As part of a sequence of blog posts from Alexandre, here is his final contribution in his “IT Tips in Toronto” series. Thanks, Alexandre for being a part of this blog and for sharing your tips with us!
Until this moment, we have learned about meetups and library resources as excellent sources of knowledge. The next step is contributing to the IT community, increasing your professional network, and showing your abilities.
The lack of a professional network and reputation are big problems abroad. Frequently, newcomers are alone in the job market and have no local references or colleagues. This situation may be more positive if you contribute to a project as a volunteer, in-person or remotely, being a part of something bigger.
Volunteer jobs are good for the mind, happiness, self-esteem, and are as significant as physical and mental rewards. Furthermore, you can make a real difference to the lives of people through your help. It’s win-win!
On the internet, you’ll find volunteer positions listed on some famous job websites such as Indeed and Monster, and others like Idealist, VolunteerMatch, and CharityVillage. Potential volunteers must make sure that the mission and vision of the organizations selected in their job searches match their expectations before applying. It’s essential to work on projects that really interest you.
One important point is preparing your resume and cover letter for each volunteer application. WoodGreen has workshops that teach people how to make these documents. Subscribe to the Community Connections newsletter that has information about workshops, by sending an email to Teresa Tao at firstname.lastname@example.org.
Another way to contribute to the community is participating in challenges and hackathons. These events give you the chance to apply your skills to complex problems. Many companies promote its API, products, and technologies through these kinds of challenges. Winners are spotlighted on websites and newsletters. Your network can increase a lot if your team has a good performance, at the end of the event.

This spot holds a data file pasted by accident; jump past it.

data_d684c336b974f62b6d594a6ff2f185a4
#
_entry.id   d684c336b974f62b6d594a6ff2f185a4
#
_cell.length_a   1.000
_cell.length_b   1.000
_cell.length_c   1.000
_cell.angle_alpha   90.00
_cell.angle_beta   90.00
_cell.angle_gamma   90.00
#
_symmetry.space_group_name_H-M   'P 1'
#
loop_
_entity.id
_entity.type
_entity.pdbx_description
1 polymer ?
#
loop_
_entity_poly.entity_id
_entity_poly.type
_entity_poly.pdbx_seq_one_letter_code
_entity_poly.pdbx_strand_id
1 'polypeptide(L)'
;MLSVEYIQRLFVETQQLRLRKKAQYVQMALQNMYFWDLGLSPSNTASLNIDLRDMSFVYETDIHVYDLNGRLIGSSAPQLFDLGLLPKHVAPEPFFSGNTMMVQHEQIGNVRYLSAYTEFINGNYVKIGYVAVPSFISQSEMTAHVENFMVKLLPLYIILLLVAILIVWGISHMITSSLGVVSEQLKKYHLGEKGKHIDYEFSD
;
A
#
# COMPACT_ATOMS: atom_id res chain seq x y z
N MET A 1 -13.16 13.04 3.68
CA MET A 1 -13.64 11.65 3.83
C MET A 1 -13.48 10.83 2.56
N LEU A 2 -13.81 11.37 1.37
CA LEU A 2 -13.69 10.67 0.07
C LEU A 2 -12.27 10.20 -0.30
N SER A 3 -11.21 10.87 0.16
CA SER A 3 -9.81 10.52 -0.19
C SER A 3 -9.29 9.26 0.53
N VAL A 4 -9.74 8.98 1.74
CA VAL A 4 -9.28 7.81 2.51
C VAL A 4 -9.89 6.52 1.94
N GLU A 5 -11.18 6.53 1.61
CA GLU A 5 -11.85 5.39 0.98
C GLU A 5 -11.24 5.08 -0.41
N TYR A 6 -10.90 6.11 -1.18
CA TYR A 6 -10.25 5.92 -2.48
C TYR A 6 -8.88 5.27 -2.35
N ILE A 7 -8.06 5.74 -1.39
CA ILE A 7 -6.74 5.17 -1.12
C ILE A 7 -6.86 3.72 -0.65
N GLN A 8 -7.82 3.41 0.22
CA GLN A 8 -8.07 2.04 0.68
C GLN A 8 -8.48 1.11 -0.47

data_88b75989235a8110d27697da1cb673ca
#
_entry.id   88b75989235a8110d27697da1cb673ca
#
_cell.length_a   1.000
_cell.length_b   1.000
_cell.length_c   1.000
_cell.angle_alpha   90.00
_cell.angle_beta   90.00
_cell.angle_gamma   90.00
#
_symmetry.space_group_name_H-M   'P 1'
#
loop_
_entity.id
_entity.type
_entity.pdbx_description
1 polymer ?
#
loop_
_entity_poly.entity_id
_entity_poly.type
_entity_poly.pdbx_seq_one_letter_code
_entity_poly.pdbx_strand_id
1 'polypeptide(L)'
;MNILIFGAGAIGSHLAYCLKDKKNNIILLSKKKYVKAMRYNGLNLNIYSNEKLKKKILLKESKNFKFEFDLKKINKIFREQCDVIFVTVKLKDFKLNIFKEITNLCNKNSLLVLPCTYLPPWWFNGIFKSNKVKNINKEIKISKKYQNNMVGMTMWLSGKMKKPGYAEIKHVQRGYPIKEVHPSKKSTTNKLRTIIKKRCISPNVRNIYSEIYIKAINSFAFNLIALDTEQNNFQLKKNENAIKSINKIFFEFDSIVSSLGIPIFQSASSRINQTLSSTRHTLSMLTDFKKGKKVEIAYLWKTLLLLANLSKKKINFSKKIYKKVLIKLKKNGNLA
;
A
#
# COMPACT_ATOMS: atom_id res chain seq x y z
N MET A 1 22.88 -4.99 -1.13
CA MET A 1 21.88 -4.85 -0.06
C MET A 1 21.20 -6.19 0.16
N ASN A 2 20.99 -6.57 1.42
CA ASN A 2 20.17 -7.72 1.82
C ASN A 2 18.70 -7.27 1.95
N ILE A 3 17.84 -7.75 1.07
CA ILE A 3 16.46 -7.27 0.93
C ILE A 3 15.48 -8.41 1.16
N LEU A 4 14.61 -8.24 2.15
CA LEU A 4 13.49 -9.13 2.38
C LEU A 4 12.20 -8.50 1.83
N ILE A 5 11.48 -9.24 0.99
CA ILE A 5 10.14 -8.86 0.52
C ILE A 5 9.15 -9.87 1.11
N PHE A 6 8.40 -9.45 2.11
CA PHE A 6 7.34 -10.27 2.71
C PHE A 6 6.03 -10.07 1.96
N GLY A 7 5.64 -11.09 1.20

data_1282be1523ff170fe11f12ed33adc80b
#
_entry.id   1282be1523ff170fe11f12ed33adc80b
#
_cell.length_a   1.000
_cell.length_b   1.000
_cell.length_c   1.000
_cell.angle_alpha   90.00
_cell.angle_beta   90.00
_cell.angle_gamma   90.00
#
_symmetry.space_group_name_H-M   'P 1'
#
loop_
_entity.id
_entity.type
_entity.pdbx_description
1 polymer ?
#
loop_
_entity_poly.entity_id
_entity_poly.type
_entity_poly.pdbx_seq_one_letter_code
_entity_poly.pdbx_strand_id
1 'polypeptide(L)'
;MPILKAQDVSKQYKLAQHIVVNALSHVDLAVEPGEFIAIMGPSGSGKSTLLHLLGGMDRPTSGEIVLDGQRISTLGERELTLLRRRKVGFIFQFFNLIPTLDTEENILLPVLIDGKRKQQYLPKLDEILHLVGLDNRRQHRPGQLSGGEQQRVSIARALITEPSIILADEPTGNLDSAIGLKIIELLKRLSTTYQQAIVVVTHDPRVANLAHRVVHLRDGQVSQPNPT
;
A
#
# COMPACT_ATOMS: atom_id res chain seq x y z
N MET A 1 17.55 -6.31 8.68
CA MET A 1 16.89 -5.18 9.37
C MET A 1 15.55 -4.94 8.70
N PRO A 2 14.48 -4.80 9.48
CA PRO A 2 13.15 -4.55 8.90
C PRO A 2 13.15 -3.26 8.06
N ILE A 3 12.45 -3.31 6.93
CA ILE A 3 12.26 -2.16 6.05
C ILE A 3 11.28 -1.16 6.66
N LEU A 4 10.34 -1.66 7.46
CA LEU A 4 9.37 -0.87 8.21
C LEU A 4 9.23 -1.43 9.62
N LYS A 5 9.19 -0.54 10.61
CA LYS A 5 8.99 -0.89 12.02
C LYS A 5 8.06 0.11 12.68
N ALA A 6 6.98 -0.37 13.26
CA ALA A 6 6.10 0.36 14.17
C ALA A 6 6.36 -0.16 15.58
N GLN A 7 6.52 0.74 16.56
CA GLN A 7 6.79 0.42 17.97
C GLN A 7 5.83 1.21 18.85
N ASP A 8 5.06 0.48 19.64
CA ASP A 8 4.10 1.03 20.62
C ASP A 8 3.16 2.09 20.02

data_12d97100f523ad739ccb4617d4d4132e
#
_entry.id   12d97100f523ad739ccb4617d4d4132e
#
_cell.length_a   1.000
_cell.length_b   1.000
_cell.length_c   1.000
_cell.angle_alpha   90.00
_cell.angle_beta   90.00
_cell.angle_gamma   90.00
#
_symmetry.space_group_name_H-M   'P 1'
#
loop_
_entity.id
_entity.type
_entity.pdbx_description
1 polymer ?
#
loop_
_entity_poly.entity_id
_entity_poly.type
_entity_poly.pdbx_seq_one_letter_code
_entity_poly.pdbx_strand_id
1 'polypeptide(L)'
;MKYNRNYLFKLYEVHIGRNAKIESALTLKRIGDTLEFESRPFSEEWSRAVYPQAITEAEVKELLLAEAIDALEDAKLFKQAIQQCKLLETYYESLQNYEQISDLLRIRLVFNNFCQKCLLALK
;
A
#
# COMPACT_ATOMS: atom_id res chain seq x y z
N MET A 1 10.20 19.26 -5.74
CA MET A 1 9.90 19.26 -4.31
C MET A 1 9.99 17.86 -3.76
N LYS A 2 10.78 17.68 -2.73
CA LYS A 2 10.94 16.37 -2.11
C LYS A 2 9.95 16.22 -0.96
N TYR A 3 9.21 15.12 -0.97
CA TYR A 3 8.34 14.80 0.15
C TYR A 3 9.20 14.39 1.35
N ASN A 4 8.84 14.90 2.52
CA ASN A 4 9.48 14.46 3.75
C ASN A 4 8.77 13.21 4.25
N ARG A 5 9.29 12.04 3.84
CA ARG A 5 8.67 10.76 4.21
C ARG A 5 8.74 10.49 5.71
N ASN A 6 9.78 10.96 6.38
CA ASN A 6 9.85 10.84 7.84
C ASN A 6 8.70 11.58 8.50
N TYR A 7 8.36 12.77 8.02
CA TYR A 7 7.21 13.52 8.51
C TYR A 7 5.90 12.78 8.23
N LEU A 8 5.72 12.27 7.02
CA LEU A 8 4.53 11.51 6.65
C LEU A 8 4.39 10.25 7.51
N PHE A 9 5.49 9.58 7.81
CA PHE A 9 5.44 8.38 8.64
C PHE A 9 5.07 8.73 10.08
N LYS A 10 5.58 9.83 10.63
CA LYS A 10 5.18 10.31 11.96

I participated in TPL’s Second Annual Hackathon about Toronto Poverty Reduction Strategy (search for EZHouz). Each member of the team received wonderful feedback, met other people in the field, and added many new contacts on social medias. Websites as DevPost, and HackthonsNearMe are great places to search for challenges.
Finally, there are many hidden opportunities all around us. For example, if you note that people have tech problems with their devices and equipment, or your community center’s website needs a better version or a mobile app, offer yourself to do it. In my case, I identified that this, the Career Pursuit Blog, didn’t have any IT articles on its portfolio. So, I offered to share my experiences.
To summarize, my tips were based on MEET-LEARN-DO concept ( my own concept ) through meetups, library, and challenges. This is one of the ways you can show how proactive you are, and show that you have initiative, and are driven to have a good beginning of your professional career in Toronto.
I hope my articles help you.
If you have questions and suggestions, let me know. It will be a pleasure talk to you.
Alexandre Belloni Alves, Systems Analyst
You can find out more about me here.